Laboratory tests

LABORATORY TESTS is a part of diagnostics which helps warning a patient about a possible threat to one’s health or detect an early diagnosis. Laboratory tests examine a patient’s body sample results fall within the normal range.

  • Clinical blood tests (general blood test, leucogram, ENG test, general urine test, urine microscopy, blood coagulation test, blood group test etc.) are such tests that provide information about the general condition of a patient, their organ condition, present or future diseases and other in other way unrecognisable changes.
  • Biochemical tests (electrolytes, lipidogram cholesterol test, glucose, glycosylated haemoglobin, liver function test, pancreas function test, kidney function test, iron test, plasma protein test, micro-element iodic preparation test, heavy metal blood test etc).
  • Cytology tests (exfoliative cytology, PAP smears) which examine individual cells and possible changes in them. This test looks at different smears, sheds from body surfaces, their form, size and structure is examined. Cytology tests allow detecting early changes and diagnosing malignant masses or any other pathological changes.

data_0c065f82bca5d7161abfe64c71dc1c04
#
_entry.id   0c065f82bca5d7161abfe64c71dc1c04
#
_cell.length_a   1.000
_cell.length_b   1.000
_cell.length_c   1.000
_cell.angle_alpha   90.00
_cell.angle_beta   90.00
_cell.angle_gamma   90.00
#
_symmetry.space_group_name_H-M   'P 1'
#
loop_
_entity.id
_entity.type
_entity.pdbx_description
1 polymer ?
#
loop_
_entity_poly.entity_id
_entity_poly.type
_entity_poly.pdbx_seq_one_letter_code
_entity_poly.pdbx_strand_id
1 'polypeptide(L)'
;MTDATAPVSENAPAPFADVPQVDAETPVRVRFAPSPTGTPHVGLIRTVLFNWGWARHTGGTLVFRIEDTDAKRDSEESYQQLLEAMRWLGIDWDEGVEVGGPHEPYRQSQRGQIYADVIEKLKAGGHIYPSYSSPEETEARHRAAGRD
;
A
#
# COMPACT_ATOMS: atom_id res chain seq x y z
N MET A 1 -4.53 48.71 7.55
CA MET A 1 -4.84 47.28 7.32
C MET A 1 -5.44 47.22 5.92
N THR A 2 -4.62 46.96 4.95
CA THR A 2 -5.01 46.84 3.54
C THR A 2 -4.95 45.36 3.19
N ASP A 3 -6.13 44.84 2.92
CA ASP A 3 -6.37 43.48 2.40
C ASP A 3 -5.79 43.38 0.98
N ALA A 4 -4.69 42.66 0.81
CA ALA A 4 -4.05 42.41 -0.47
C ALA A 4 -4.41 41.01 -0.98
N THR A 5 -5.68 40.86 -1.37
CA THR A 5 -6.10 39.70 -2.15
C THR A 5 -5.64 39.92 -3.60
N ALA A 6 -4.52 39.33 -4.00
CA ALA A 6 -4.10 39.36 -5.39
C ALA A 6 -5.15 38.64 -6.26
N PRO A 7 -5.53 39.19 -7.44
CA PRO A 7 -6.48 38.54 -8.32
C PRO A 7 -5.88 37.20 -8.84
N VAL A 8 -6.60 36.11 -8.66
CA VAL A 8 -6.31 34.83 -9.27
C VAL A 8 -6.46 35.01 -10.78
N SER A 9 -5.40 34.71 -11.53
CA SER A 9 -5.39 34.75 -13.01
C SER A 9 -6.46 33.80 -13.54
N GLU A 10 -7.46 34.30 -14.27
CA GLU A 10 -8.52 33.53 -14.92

• Genetic testing (Y chromosome, biological paternity test, DNA tests, genetic diseases) helps detecting changes happening in chromosomes, genes or protein, which allows finding out possible diseases and the possible risk of them, as well as determining DNA testing for relationship.
  • Hormone testing (thyroid test, sex and other hormones) detects changes in hormones.
  • Tumour markers test show whether there are any tumour markers in blood. In case of tumour, cancer cells produce tumour markers, meaning that high tumour markers can be a sign of cancer.
  • Immunology test (antibodies or antigen test) identifies antibodies, commonly these are proteins that are made by a type o white blood cell in response to a foreign substance in the body. This test will help determining what allergies a patient might have.